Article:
#2 Insomnia and chronic fatigue
It is difficult to find the necessary rest and sleep well. This makes it difficult for people to fall asleep and/or wake up in the middle of the night. It is only during a healthy, deep night’s sleep that the body manages to rest sufficiently and recover.
#3 Blood pressure problems
Where cortisol is naturally a blood pressure regulator, too much cortisol is counterproductive. Blood pressure can become too low or too high. This can cause dizziness, a shaky feeling, fainting and even heart problems. The body has lost its natural blood pressure balance.
#4 Pain in the limbs
The body is in a constant state of tension and this requires a lot of energy. A lot of glucose is needed for this extra energy. Your body gets the glucose from proteins from the muscles. The effect is that the muscles are broken down. This ultimately results in an increase in muscle pain, muscle stiffness and injuries.
Of course, chronic fatigue, stress and tension, headaches. In addition, the constant production of cortisol requires a lot of moisture, vitamins and minerals from the body. Moisture deficiency causes, among other things, headaches.
#6 Kidney complaints
The kidneys are under high pressure to constantly discharge waste products and also to restore the fluid balance. As a result, the kidneys become exhausted, resulting in fatigue complaints and reduced functioning.
#7 Skin problems
The focus of the body is not recovery and healing. This results in dry skin that becomes more prone to inflammation, dull hair and brittle nails. The skin is also less well-blooded.
#8 Weight gain
The production of cortisol simultaneously produces an increase in insulin in the body. This creates an increased energy in the body. When this additional supply of energy is not used, it is stored as fat.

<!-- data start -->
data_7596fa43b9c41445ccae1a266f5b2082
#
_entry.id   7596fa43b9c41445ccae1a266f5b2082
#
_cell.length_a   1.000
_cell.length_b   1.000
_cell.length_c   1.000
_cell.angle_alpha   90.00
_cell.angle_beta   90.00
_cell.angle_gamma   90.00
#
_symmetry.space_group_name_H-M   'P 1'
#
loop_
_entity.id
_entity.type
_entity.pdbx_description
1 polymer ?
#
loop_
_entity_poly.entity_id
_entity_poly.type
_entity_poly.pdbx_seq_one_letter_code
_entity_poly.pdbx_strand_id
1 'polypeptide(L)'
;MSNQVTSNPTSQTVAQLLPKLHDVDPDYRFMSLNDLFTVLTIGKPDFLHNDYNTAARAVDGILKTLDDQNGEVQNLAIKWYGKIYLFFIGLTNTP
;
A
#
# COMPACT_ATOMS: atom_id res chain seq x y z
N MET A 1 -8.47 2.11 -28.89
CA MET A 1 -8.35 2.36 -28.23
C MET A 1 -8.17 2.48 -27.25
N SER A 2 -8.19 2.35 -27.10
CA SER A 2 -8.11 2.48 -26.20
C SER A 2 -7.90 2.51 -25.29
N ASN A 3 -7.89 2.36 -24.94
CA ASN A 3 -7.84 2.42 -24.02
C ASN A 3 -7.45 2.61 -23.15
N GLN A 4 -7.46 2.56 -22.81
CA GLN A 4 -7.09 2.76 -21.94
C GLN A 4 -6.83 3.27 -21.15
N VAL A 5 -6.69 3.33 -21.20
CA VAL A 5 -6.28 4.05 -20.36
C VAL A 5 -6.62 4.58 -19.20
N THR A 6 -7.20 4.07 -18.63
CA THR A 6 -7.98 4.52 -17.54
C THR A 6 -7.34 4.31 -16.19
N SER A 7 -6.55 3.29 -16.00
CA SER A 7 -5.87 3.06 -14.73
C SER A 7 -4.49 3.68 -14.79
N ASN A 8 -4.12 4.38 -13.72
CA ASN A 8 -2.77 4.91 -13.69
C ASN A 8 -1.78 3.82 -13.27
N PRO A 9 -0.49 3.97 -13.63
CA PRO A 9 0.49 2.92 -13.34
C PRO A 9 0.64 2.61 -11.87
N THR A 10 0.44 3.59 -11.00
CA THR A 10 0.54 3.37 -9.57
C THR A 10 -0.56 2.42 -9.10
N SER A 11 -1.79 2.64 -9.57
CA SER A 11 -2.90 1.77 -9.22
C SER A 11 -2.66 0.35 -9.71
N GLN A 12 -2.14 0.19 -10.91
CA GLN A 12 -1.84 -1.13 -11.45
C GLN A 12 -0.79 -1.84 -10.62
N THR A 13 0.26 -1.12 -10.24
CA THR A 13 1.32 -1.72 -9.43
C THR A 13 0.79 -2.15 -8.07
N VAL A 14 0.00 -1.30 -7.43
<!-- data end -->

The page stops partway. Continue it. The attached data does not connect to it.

The liver is also working non-stop to dissolve the waste products from the cortisol and extra energy. As a result, the liver is less able to perform its normal tasks, such as breaking down fats. The fats are stored around the waist and organs.
In addition to the fact that the liver does not break down the fat, tension and lack of sleep often causes us to feel more comfortable with fat, salt and sweet food instead of healthy products. Because of the stiff muscles and fatigue there is also too little movement. This promotes weight gain.
#9 Problems with memory.
The memory and emotion part of the brain is affected. This part, the hippocampus, can shrink by 10% and therefore the short term memory works less well. You are also less sensitive to emotions.
The long-term effect of a chronic too high level of cortisol is felt throughout your body. Sleep rhythm, digestion, recovery, memory and immune system are disturbed. The body cannot recover properly and gets out of balance.
How dangerous is cortisol?
In the short term, it is a fantastic, natural tool and absolutely harmless.
When the production of cortisol does not stop, or becomes chronic, we must conclude that cortisol causes damage to the body. The balance and the various bodily functions are completely disturbed.
The aforementioned list of long-term effects may be dangerous. The body goes into a negative spiral because of the enormous pressure it’s under. A downward, vicious circle that can lead to burnout, physical problems and even depression.
In other words, we need to recover well from increased cortisol production. But in today’s busy and stressful society it can be a challenge to avoid it.
How to lower cortisol?
Of course, prevention is better than cure. But also if you experience the aforementioned complaints and symptoms; it is possible to recover. It just requires a change in your current lifestyle. To prevent or cure, it is advisable to read the following advice.
#1 Measuring is knowing
Start with a visit to your family doctor if you are already experiencing complaints or symptoms or if you are experiencing a lot of stress and tension in your life. Through your GP you can have your cortisol level, your blood pressure and any lack of essential vitamins and minerals examined.